AOC U3277PQU Review
This is the AOC U3277PQU. A 32-inch, ultrawide 4K gaming monitor with a resolution of 3840 x 2160, a 10-bit IPS panel, and running at 60 Hertz. So it has a great spec sheet. But is that enough to make this a great product? Over the last two weeks, I found out.
Today, we are looking at the monitor which is a 32-inch, 4K gaming monitor from AOC. Have quite a lot of people asking about this and apparently the full review is coming anyway, but I hope you guys are finally satisfied. Read also our AOC G2460PQU Review.
And so what is the AOC G2460PQU all about?
Well, it is aimed at everyone. More so, creative professionals- because it has a 10-bit 3840 x 2160 panel. But it is not ridiculously priced. It is reasonably priced. That’s what makes it a smart purchase.
Additionally, if anyone does want to buy a 4K monitor you can’t get anything over 60 Hertz anyway. So this should certainly appeal to you (at least in theory).
So, we start by taking a look at the monitor itself. And the design is what I described as “inoffensive.” It’s not the greatest thing we have seen, but it is not the worst thing either. And it will fit nicely into professional environments and gaming environments.
Looking at the monitor from the front reveals that the bezels are sort of medium in thickness. Not the thinnest but not the thickest either. They are a glossy black finish and personally I quite like this as it lets the image sort of fade away nicely. So although there is a bezel we don’t tend to notice a bit.
At the bottom, though, there was a small issue that could be a big issue if you couldn’t get rid of it. And that is the fact that you’ve got a large amount of residue leftover for when you removed the sticker that tells you all the features of the monitor. So it’s hardly a massive deal, as you are going to spend 5 minutes clearing out all the residue. But please AOC, can you not use that adhesive because clearly, it does pretty a bad job or maybe it does ‘too good’ of a job.
The stand of the monitor itself it is ok, but it doesn’t feel that premium. If you tap it, it makes this sort of horrible, ‘plastic-ey’ noise. And the whole thing is just slightly wobbly. It is not the worse I have ever seen, but I guess I would expect better from something of this price.
Now, let’s talk about adjustments. So it’s got what I described as ‘fix swivel’, which is where you can move the whole monitor around and while it does swivel the stand itself sort of swivels with it. But then you have got all the other adjustments that you are used to seeing, so we’ve got the tilt. So not that much of it actually, it’s pretty medial, it doesn’t tilt too much, so tilting up and down. And then you also got pivot from left to right. And you can even take this 90 degrees as well. So you want to use this in vertical mode and have a ridiculous amount of vertical screen real estate you can do that.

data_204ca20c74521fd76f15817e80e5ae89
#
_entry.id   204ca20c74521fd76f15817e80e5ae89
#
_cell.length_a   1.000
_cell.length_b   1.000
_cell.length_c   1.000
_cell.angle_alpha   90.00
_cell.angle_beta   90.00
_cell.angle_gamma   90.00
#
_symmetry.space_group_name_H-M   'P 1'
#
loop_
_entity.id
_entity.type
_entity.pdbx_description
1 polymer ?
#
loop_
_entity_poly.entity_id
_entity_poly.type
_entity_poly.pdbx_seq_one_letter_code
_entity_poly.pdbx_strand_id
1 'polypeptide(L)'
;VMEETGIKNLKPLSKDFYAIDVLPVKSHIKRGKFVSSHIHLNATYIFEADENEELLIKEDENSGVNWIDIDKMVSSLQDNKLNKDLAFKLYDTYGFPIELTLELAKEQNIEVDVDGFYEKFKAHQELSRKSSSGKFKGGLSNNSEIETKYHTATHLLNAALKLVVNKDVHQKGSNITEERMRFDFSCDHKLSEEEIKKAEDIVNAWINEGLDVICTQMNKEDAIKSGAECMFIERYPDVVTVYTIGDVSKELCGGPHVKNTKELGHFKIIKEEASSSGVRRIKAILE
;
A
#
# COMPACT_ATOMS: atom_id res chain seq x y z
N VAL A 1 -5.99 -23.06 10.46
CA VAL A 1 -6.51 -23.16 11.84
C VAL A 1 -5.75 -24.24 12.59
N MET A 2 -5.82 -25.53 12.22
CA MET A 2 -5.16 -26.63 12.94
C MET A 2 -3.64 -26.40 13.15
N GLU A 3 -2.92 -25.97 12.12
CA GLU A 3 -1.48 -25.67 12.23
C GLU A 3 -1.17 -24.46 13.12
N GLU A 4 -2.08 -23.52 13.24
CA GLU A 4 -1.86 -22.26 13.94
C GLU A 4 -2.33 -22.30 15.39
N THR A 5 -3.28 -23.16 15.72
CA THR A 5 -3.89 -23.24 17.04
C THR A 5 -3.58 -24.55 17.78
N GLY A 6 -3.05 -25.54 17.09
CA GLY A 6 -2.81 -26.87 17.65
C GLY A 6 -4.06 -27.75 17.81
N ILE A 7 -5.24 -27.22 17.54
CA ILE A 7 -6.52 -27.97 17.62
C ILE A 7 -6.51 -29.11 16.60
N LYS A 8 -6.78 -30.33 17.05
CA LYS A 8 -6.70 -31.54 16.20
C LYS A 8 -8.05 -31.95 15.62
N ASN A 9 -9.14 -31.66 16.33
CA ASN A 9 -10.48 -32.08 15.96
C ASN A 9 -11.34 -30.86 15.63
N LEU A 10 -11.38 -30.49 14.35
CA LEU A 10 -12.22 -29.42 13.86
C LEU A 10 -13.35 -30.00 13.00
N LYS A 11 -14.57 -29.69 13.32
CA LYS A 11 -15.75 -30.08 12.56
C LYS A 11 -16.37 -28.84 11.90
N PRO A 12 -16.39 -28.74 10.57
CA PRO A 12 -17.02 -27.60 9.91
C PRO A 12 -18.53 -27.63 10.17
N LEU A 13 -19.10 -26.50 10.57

On the back of the monitor, you will find a cable tidy. This doesn’t do the best job but is certainly better than nothing. And then connections wise you got a Display Port, HDMI 2.0 which is ideal. This is exactly what you want to be seeing on a monitor like this because it enables you to use a 4K gaming console that may not come out or of course a 4K Bluray player. And then you also got legacy connections as well, so you’ve got DVI and VGA. But of course, you shouldn’t be using either of these because you won’t be able to drive the monitor at its native resolution of 3840 x 2160 at 60 Hertz. You also got a line-out on a headphone jack as well. And then on the right-hand side, you will find a USB hub, so if you want to plug in anything that is USB you can do this on the side nice and quickly.
Move to the underside of the monitor and you will find the buttons. And the buttons aren’t great.
AOC 32 inch 4k monitor
Now the physical buttons but they just feel so cheap. And why they can’t put better buttons on here I don’t know. They will do the job the better than a lot of tactile rubbish buttons I have seen. These are pretty much the minimum that I would like to see. But the real problem is that the menu system looks very, very ‘dated’. It is what we see on AOC’s cheaper lineup monitors, and I can’t understand why they haven’t developed something better yet. But the fact that the buttons themselves they are not that well-labeled means that I am always making mistakes. I haven’t ever successfully gone into the monitor without accidentally exiting the display because it is not clear what enter and not clear what back is. I would like them to please do a better job next time on this because this isn’t what I would like to see. And especially this is something that’s got appealed to professionals that are going to use and try to configure the monitor is going to frustrate. All in all, an excellent monitor for the price. And if you can get past a couple of little things mentioned in this article, you will find it quite fulfilling when it comes to performance.